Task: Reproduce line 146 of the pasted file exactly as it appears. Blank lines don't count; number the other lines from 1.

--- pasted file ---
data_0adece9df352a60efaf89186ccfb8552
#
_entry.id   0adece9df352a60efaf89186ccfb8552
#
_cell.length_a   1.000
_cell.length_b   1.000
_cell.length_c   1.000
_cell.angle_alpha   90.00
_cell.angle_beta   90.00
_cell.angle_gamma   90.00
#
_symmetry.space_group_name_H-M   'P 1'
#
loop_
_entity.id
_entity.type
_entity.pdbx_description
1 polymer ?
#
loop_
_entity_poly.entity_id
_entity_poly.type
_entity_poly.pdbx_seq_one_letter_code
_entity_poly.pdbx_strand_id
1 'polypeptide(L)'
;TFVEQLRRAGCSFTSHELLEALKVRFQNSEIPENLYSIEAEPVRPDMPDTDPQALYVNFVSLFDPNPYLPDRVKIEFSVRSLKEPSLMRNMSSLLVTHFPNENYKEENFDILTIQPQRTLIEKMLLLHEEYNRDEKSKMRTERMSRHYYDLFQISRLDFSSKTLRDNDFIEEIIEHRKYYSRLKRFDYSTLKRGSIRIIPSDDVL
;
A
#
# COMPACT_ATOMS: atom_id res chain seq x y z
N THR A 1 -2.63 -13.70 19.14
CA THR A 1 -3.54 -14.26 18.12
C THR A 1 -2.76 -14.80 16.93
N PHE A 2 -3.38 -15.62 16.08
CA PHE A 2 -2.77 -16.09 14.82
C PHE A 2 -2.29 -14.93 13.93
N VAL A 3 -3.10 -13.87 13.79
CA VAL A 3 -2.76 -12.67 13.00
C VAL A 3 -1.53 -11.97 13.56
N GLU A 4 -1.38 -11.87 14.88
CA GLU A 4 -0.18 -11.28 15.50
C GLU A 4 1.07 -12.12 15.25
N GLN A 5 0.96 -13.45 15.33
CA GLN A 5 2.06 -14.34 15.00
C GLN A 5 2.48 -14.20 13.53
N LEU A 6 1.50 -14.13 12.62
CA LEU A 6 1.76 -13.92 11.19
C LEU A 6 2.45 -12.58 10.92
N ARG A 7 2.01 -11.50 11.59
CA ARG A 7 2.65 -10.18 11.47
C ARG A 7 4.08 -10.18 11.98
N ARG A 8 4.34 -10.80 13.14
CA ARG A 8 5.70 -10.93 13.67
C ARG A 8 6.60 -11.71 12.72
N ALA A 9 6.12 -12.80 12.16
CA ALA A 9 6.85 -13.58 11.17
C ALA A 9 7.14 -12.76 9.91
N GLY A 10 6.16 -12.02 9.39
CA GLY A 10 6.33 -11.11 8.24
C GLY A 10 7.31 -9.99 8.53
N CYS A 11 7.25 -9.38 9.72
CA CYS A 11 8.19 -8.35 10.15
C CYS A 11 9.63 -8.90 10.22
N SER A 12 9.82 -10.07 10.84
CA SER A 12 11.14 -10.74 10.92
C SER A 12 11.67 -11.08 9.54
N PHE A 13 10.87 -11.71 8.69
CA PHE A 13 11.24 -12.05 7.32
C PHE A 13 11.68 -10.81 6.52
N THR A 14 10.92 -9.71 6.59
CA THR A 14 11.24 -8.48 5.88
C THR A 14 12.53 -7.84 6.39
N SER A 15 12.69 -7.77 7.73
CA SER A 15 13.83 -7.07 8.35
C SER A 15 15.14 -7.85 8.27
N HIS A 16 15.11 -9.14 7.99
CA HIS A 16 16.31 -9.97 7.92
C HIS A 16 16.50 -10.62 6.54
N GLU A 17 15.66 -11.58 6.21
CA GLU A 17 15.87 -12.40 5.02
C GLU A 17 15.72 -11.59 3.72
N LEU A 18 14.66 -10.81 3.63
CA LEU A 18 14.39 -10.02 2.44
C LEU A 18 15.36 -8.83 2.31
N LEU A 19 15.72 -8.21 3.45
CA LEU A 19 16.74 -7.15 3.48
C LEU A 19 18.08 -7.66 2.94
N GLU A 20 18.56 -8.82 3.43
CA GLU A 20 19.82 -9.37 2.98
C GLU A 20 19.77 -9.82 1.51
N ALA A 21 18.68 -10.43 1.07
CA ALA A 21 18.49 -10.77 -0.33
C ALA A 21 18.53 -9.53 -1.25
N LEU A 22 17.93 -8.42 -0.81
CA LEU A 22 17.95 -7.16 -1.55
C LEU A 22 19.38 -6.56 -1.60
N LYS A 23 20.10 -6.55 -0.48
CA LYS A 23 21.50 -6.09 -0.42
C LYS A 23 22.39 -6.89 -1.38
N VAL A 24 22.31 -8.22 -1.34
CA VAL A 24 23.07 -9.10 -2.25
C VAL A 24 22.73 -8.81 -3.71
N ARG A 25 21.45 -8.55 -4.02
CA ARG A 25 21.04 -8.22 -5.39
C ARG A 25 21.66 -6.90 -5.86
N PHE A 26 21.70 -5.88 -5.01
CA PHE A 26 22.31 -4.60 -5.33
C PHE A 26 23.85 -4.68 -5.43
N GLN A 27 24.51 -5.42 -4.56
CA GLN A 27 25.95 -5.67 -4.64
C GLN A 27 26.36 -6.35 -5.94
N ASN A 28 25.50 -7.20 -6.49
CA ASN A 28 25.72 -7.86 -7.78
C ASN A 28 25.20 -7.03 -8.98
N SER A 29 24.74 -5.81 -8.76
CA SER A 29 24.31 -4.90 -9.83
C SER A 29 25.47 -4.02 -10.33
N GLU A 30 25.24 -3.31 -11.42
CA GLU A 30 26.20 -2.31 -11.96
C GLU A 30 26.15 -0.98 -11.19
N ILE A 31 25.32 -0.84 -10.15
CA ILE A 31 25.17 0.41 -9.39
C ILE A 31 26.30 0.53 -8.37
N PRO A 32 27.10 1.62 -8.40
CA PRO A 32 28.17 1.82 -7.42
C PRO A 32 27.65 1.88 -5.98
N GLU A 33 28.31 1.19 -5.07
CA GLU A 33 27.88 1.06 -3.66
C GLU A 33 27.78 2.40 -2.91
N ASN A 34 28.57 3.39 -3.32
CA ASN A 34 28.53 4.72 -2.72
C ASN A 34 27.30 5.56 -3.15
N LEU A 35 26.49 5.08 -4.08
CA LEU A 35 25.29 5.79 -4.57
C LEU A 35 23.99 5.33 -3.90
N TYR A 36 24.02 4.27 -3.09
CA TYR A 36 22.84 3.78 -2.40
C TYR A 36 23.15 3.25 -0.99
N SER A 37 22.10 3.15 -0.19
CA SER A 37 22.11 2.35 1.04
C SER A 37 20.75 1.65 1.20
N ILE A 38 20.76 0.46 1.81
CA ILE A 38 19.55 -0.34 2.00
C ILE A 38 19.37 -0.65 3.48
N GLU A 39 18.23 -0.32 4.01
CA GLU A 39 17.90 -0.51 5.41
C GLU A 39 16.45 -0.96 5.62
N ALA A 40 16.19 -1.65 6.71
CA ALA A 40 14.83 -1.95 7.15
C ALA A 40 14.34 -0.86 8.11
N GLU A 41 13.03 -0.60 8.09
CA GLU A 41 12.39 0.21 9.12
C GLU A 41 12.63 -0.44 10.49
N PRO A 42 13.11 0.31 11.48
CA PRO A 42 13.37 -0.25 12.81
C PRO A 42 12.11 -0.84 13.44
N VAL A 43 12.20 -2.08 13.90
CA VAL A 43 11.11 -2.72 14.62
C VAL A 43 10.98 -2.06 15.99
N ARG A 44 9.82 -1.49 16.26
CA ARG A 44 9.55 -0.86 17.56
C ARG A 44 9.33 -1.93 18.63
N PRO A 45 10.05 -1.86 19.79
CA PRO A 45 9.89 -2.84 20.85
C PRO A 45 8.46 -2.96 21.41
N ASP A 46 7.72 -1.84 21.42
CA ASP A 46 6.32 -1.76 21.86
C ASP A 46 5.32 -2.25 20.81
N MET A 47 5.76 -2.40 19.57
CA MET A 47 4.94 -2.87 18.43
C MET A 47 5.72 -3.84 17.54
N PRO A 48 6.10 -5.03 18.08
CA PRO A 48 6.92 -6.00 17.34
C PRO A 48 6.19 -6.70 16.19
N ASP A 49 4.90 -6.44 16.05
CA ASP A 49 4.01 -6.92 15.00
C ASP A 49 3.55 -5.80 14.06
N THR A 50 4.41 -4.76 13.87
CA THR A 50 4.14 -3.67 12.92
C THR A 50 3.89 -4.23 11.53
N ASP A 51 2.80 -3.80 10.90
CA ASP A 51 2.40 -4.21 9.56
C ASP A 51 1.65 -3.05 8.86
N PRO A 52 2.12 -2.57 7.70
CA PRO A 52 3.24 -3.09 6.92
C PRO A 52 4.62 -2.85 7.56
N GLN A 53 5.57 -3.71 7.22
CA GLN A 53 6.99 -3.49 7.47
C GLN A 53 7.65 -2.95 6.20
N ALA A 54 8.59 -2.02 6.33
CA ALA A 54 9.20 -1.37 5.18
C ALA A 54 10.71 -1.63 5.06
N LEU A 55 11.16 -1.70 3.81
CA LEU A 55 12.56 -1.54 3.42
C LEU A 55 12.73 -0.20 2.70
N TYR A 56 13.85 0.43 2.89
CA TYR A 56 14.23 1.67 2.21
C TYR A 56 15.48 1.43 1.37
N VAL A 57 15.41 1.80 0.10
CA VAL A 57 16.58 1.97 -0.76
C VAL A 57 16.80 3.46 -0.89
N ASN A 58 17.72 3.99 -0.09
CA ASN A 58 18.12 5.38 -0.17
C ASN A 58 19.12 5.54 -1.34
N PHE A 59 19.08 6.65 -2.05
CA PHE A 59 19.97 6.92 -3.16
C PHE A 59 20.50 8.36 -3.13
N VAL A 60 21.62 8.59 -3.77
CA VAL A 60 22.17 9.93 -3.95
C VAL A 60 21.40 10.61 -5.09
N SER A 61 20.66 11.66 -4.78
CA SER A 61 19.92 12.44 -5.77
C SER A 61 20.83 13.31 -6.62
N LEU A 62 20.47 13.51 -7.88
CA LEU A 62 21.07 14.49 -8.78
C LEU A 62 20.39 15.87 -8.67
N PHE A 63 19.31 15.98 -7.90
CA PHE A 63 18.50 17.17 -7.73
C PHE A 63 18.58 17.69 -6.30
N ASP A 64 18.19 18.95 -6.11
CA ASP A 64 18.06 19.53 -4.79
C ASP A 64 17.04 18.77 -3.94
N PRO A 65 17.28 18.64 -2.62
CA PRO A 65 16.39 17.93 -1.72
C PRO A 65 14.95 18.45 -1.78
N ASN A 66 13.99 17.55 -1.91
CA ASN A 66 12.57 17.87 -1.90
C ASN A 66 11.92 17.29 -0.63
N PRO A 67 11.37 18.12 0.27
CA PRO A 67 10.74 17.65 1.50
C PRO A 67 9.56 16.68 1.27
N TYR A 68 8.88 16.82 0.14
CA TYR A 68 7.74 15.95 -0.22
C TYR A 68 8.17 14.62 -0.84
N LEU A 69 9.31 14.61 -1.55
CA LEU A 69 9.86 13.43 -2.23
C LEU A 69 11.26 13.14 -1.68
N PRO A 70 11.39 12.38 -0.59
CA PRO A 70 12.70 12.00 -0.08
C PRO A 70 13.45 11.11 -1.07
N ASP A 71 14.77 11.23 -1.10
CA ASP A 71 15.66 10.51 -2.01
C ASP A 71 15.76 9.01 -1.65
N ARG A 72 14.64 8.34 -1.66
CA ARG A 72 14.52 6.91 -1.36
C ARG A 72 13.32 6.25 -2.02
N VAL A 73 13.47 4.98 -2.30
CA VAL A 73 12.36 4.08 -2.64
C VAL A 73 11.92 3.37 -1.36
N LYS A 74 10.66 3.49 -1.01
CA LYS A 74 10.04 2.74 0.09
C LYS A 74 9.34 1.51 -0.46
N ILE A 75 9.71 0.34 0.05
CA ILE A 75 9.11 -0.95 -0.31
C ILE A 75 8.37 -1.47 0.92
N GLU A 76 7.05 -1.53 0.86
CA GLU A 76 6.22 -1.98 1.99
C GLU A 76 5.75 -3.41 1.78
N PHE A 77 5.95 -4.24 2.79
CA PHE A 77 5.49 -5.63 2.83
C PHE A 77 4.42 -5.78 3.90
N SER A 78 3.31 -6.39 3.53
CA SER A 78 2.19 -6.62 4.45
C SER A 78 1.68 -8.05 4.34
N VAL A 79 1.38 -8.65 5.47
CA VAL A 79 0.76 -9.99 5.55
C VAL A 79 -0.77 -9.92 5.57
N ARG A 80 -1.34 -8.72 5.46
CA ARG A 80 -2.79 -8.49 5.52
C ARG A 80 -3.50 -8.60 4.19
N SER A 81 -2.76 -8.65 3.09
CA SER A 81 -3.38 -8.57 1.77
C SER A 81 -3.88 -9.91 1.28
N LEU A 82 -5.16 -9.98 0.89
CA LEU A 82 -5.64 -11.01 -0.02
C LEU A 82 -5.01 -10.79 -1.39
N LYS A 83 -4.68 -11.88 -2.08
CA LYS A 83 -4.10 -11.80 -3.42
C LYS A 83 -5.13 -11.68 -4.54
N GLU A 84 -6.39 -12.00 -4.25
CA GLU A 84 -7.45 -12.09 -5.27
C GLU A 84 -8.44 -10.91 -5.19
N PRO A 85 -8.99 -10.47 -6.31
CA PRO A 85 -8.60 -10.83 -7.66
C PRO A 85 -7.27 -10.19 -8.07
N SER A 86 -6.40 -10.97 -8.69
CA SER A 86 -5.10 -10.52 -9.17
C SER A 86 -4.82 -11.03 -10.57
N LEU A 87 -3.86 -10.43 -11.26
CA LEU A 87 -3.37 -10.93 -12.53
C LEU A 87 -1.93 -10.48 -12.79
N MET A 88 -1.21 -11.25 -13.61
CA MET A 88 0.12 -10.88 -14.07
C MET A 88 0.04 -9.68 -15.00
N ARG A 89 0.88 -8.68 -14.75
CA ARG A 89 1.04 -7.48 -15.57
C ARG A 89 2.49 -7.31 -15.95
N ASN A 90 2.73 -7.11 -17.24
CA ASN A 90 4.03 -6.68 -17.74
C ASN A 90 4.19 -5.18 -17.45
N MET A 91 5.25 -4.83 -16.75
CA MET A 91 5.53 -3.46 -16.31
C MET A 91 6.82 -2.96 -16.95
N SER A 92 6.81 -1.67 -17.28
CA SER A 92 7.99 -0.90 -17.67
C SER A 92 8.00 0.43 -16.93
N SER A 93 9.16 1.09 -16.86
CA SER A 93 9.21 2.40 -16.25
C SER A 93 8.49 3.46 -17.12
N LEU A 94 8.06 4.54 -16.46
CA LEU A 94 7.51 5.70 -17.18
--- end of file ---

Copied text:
CA GLU A 39 17.90 -0.51 5.41